by Colleen Quinn Buchanan

arents are surprised when I recommend high school freshman take the October SAT college entrance exam. The first response I get is usually, “But freshmen can’t take SATs, right?” Actually freshman can and do take the high school SAT, and for a very good reason. It is a true-to-life way to find out what ninth graders need to learn the next three years to get ready for this traditionally important, sometimes critical admissions requirement at the end of secondary school. The reality of this is rarely as clear to students before taking the test as afterwards. Actually taking the test is the surest way to see if nervousness, confusion, and test-taking skills will impede a student from scoring commensurate with their best ability. No practice session can replace experiencing the real thing. I’ve seen students’ scores, attained during practice, tank when they step up to a real administration. Some college admissions officers look for candidates with the forethought to take this exam early. They seek applicants who are strategic in this way, showing a seriousness of focus on education, a desirable trait. The next thing I usually hear is, “But freshman won’t do well, right?” My answer is, “Y-e-s, but it doesn’t really matter, does it?” Freshman scores will be viewed just as such, and scores earned later will supersede these, if they are even one point higher. If freshman scores are unexpectedly low, everyone knows it is time to roll up sleeves to start needed interventions while there is still ample time for implementation. If the scores are high (gifted kids are typically able to figure out more than grade level or even coursework would predict) then more options, like early entrance to college, can be explored, enabling families to take into account newly revealed prospects. “Finally,” they ask, “why October?” The answer is the Question and Answer Service. This service is the only way students can see actual questions from the very exam they took under pressure. It is only offered a few times a year in the United States and once a year internationally. The small fee is well worth it, if the student sits down and goes over each missed question meticulously. (This can be done with or without a parent or tutor.) The goal is to figure out why the student missed that particular question. Was it a geometry question and they have not had geometry yet? Good, now at least the student knows one reason why they need to study geometry. Was it a two-step problem, and did the student solve the first step and impulsively choose that wrong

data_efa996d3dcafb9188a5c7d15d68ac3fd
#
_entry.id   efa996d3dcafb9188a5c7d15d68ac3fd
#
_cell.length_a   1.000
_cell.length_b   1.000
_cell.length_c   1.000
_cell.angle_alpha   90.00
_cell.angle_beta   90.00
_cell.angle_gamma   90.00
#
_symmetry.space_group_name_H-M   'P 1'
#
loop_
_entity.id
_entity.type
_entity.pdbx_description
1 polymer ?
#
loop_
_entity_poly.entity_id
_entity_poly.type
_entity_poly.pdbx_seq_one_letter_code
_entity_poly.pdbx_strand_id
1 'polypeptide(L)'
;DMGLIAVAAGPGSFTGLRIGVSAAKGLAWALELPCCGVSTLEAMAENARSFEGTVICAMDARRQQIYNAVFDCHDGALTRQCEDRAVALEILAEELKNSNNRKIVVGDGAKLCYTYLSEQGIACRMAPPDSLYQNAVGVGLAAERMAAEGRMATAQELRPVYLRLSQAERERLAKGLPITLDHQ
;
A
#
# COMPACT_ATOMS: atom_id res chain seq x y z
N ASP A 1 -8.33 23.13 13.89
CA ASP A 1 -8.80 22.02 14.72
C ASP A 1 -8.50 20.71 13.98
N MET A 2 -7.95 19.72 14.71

answer from among the five multiple choices? (Yes, that wrong answer is always there! In test-preparer jargon it is called the “distractor.”) Now we’ve learned something! A student making this type of error needs to come up with and test out strategies so this same mistake is not repeated when it counts. This takes time and often money. The fees for taking the test are cheap compared with the cost of popular testprep classes, tutors, and coaches. It can be the most effective money spent. Just knowing where to focus resources can be priceless. I repeat: my heartfelt recommendation to every freshman is to take the SAT as early as possible in high school – with the additional Question and Answer Service – and that is in the October of freshman year. Hurry. The deadline for the Oct. 11 SAT exam regular registration is Sept. 12. For a small extra cost the late registration deadline is Sept. 30. For more information see Colleen Quinn Buchanan, a learning specialist on Capitol Hill, helps parents know when and how to take steps to assist their children in school. She offers private educational assessments and school observations to craft learning plans that capitalize on innate talents and burgeoning interests. Her primary role is to synchronize all of the learning supports for a student, both inside and outside the school building. She comes to private practice after years of work in schools across the Washington region. A long-time resident of Capitol Hill, Colleen is the mother of two grown children. Colleen can be reached at LearningSpecialistontheHill@ or by phone at 202-827-5669. u

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School Notes Susan Braun Johnson

Capitol Hill Day School New Beginnings for CHDS Students, Parents, and Alumni September marks the end of summer and back to school preparations. This month, Capitol Hill Day School teachers welcome 225 students, including 36 new students, but are also thinking of their alumni as they move on to high school and college. The 22 most recent graduates head off to 14 high schools, including four to the Field School, three to Georgetown Day School,

three to St. Stephen’s & St. Agnes School, and two to Maret. Currently, 65 CHDS alumni attend 24 different high schools: 53 are at 15 independent day and boarding schools, and 10 are at seven public and charter schools. On the college front, the 22 members of the Class of 2010 matriculated to 19 colleges and universities in 14 different states. CHDS families and faculty will enjoy a busy month, beginning with a Back to School Picnic on September 6 in Garfield Park, an eighth-grade